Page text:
MSF activities in Somalia - December 2007
31 January 2008
Today, there are some 60 MSF international staff and more than 800 MSF national staff working in Somalia, performing more than 300,000 outpatient consultations and admitting an estimated 10,000 patients every year. Throughout 2007, MSF increased its operations, opening several new projects in Mogadishu, Afgooye, Belet Weyne, Jamaame and Kismayo.
In Mogadishu, MSF is struggling to continue providing ongoing medical care, at times having to suspend its activities due to the insecurity. In the Dayniile area, MSF has been providing emergency surgical care in a 35-bed hospital since the end of September 2007.
In the Hawladag area of Mogadishu, MSF had been running a pediatric clinic since May 2007, but had to close and relocate its activities in November due to insecurity. The team is currently carrying out mobile clinics in IDP camps and has reopened its in-patient clinic in a new location, reaching an average of 150 people a day, mainly IDPs inside the city. The main health problems are related to diarrhea and respiratory infections.
MSF has been operating a primary health care clinic in the Yaqshid area of Mogadishu since 1994. In Balcad and Kaaran areas, a relatively more stable security situation has allowed some limited access to four MSF outpatient clinics. In November, MSF teams performed 12,061 consultations, the majority related to maternal and child health. In the same month, MSF teams saw a worrying increase of watery diarrhea cases, from 50 to 78. In December, MSF opened a new 50-bed inpatient pediatric clinic in the Abdul-Aziz district.
In Afgooye and Hawa Abdi, MSF has been providing medical care and delivering water and non-food items to tens of thousands of internally displaced persons (IDPs) since April 2007. The majority of the 1,700 weekly medical consultations carried out by MSF teams is linked to precarious living conditions: severe malnutrition, diarrhea, and acute respiratory tract infections.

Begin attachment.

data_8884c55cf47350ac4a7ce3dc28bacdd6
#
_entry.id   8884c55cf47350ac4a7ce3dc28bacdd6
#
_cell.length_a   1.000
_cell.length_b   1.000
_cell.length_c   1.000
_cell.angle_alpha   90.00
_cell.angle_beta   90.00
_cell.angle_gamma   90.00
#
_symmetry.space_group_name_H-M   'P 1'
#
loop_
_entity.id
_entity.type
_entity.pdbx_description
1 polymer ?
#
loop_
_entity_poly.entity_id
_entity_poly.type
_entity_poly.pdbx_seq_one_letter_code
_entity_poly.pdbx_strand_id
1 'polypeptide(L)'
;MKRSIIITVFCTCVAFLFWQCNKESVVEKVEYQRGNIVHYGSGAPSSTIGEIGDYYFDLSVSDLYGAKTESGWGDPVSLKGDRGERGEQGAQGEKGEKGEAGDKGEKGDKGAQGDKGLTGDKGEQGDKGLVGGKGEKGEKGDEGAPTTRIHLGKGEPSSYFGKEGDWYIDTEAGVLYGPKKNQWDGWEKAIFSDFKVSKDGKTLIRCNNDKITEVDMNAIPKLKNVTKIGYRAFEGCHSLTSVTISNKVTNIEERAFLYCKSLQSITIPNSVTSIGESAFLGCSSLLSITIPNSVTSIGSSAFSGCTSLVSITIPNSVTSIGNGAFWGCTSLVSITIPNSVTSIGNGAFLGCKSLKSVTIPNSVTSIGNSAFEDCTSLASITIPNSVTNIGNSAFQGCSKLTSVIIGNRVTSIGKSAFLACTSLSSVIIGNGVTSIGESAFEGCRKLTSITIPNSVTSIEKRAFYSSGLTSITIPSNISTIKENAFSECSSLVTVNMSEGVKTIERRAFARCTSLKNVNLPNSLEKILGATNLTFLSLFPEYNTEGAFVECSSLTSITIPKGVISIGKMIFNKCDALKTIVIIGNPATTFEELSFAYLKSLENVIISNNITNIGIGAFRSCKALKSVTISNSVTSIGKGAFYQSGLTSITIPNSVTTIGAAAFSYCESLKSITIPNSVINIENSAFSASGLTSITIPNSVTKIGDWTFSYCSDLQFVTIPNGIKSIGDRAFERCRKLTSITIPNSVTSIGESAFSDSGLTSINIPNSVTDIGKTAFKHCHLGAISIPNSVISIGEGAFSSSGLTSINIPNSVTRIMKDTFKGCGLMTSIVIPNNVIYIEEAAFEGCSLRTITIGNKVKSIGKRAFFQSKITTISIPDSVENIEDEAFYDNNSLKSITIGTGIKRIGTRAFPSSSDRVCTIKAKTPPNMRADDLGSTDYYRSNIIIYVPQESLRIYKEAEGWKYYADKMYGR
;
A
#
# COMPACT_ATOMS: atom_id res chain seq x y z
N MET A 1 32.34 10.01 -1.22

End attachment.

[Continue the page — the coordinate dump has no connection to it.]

MIDDLE SHABELLE REGION
In Jowhar district, MSF runs four primary health care outpatient clinics and a maternity ward, providing primary healthcare including nutritional care, treatment of sexual violence, and expanded immunization programs. Most of the target population is rural; some are part of the Bantu minority. MSF provided 108,000 outpatient consultations in 2006. MSF conducted a measles vaccination campaign and provided water and non-food items to an estimated 40,000 newly displaced. MSF regularly responds to cholera outbreaks in the area.
In Dinsor, MSF runs a hospital providing an average of 4,000 outpatient consultations per month. The 85-bed inpatient department admits about 450 people per month. Twenty-five percent of consultations are for children under five. MSF teams in Dinsor provide therapeutic feeding, surgical care, and TB treatment. They also respond to disease outbreaks and emergencies.
LOWER JUBA REGION
In Jamaame, MSF opened a 30-bed hospital with a large nutritional program and outreach activities in March 2007. Since its opening, 950 patients received nutritional treatment. Each month MSF teams carry out 1,400 consultations. Four mobile medical teams screen between 300 and 1,000 children and pregnant women per day for malnutrition. The major health problems are malnutrition, pneumonia, and diarrhea. In Kismayo, MSF opened an emergency surgical project in September 2007, providing among others, emergency obstetrics care and vesico-vaginal fistulae surgeries.